Cirrus Logic Delays Wireless A/V Chips

Wireless local audio/video networks and surround sound systems have long been one of the electronics industry's holy grails, given the fact that a major cost in installing home theaters or whole-house audio systems is the wiring. The market potential is so great that major chipmakers have invested enormous amounts of research in developing products that would enable easy placement of audio and video systems anywhere in a home without the need for dedicated wiring.

Cirrus Logic is one such company. Cirrus has promoted wireless protocols such as "Whitecap2" and "802.11e" as standards for the deployment of connected home "infotainment" systems, including satellite and cable set-top boxes, personal video recorders, MP3 players, and CD- or hard-disk–based jukeboxes.

Last year, Cirrus announced that it was developing a chipset that would allow manufacturers to begin building wirelessly-interconnected home-entertainment systems. The chips were originally projected for availability by summer of 2002, but the IEEE hasn't ratified the 802.11e protocol, and Cirrus Logic has decided that the market for wireless entertainment isn't ripe yet. The release of its high-frequency wireless chipsets has been postponed until a more opportune time—preferably one in which wireless products will integrate seamlessly with one another without the need for technical support.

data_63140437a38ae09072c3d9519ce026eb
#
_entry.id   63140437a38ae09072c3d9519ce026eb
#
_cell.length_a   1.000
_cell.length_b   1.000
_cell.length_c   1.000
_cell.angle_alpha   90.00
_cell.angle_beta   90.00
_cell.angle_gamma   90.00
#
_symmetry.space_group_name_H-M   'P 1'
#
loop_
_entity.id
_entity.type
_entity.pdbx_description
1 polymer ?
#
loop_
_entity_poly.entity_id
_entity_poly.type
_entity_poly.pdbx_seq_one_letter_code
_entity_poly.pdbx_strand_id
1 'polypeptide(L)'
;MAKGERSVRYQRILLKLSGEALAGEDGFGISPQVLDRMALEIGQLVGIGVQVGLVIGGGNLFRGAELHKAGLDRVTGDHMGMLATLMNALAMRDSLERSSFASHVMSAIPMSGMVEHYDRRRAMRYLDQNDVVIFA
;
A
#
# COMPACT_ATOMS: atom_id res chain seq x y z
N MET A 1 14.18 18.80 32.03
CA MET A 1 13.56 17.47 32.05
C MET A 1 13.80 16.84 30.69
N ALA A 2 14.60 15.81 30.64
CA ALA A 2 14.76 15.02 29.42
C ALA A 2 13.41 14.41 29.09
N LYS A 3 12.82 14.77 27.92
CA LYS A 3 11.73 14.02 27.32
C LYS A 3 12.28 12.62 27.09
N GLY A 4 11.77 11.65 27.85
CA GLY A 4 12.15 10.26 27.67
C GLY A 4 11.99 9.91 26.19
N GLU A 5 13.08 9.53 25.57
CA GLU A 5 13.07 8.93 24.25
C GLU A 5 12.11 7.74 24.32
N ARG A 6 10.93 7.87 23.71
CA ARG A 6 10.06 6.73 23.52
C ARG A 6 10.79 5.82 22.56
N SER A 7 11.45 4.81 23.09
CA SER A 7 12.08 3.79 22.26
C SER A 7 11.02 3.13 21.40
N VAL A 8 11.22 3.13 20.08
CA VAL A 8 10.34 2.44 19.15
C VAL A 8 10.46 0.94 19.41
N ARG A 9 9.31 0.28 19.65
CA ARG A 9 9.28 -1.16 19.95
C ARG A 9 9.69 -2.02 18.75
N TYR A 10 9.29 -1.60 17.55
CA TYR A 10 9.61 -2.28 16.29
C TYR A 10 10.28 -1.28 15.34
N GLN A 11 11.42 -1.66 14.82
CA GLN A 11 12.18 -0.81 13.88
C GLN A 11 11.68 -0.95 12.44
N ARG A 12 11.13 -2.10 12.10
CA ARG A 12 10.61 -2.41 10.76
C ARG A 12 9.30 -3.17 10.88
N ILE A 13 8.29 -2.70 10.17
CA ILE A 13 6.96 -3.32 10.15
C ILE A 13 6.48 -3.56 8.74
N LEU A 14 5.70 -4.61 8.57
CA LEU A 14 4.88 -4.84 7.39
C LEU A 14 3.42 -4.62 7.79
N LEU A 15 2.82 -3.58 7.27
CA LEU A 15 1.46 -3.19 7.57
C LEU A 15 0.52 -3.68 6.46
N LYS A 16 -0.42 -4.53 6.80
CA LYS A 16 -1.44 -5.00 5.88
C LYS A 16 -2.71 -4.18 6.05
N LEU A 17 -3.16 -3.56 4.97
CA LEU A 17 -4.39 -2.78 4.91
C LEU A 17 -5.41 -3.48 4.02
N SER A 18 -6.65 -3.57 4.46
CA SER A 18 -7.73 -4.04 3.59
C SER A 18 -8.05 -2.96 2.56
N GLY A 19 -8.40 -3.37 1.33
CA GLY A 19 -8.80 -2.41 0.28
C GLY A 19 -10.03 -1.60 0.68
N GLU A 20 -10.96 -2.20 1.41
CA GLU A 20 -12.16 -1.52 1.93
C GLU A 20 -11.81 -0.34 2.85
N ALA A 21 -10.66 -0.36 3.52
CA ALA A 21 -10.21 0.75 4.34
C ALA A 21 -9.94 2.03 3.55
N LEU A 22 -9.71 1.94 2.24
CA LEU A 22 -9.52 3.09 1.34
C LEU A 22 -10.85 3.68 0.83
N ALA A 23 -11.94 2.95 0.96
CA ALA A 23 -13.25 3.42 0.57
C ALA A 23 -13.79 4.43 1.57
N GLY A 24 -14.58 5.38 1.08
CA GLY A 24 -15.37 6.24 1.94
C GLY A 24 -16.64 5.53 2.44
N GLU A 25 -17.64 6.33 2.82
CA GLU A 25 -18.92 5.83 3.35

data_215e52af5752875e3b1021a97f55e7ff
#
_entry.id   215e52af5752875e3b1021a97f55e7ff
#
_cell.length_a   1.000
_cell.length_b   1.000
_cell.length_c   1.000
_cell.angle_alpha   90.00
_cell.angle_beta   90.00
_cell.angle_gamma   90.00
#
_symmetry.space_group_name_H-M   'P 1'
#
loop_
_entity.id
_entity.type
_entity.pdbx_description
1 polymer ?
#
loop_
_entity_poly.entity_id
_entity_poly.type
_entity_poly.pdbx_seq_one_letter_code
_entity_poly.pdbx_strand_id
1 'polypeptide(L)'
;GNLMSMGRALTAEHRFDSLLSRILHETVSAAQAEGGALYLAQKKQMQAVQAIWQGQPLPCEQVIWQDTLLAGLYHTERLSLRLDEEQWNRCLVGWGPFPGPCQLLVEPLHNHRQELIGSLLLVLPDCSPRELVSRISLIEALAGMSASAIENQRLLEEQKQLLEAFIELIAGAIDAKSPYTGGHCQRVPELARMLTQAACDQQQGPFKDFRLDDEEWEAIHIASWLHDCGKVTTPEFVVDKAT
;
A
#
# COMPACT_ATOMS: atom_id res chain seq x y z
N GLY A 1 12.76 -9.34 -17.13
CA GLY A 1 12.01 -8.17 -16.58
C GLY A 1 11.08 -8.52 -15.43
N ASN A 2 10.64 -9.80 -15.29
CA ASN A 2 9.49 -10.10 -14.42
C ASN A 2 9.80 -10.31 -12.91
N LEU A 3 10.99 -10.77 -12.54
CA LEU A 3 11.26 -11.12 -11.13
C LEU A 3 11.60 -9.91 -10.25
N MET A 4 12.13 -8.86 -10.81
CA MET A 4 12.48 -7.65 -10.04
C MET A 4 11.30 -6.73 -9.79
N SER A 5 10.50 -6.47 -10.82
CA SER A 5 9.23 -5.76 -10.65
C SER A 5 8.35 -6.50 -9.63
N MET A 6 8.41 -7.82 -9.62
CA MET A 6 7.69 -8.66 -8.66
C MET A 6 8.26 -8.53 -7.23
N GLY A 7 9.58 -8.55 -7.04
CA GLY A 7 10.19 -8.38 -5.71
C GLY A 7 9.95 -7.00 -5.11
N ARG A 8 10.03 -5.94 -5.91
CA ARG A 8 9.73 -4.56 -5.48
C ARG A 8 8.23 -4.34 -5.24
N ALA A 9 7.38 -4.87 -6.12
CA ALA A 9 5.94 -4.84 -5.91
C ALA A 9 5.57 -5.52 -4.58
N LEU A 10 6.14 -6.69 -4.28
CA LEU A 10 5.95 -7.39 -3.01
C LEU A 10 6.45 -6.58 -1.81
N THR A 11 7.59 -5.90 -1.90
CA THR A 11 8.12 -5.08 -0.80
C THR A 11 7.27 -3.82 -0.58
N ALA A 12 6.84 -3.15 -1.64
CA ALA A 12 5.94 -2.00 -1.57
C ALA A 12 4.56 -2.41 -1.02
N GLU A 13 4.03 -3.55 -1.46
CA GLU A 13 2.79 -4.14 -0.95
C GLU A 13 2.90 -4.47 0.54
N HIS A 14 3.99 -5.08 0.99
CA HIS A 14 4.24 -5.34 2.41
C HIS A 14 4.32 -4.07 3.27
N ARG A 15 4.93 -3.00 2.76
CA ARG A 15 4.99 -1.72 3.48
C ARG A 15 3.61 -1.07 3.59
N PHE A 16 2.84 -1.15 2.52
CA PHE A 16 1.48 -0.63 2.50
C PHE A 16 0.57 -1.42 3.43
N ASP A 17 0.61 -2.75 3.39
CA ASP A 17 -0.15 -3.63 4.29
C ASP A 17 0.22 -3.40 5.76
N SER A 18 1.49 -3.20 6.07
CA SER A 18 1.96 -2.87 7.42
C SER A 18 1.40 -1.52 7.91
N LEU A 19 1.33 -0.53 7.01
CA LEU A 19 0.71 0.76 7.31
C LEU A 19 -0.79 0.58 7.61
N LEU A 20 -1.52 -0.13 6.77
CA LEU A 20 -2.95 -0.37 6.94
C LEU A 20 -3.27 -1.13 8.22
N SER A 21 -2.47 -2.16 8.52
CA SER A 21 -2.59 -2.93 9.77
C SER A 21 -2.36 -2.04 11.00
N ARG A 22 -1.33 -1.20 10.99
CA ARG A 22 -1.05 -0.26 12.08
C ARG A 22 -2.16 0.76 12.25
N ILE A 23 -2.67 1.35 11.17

"The market has not matured and grown as envisioned," said Cirrus vice president Bob Kromer. "To drive it to millions of consumers, the level of integration, the quality of service, and robustness have to improve." The company is temporarily shelving products designed for "WiFi" (802.11b), a 2.4GHz/11Mbps standard, and for 802.11a, a 5GHz /54Mbps standard, which is sufficient for streaming DVD-quality video and high-rez audio over short distances. In an effort to force down pricing at retail, Cirrus will instead concentrate on new chips that integrate multiple functions.

Wireless local area networks are definitely in the future, but won't happen immediately. More than 250 wireless technology companies will be represented at the upcoming Consumer Electronics Show (CES), according to advance publicity.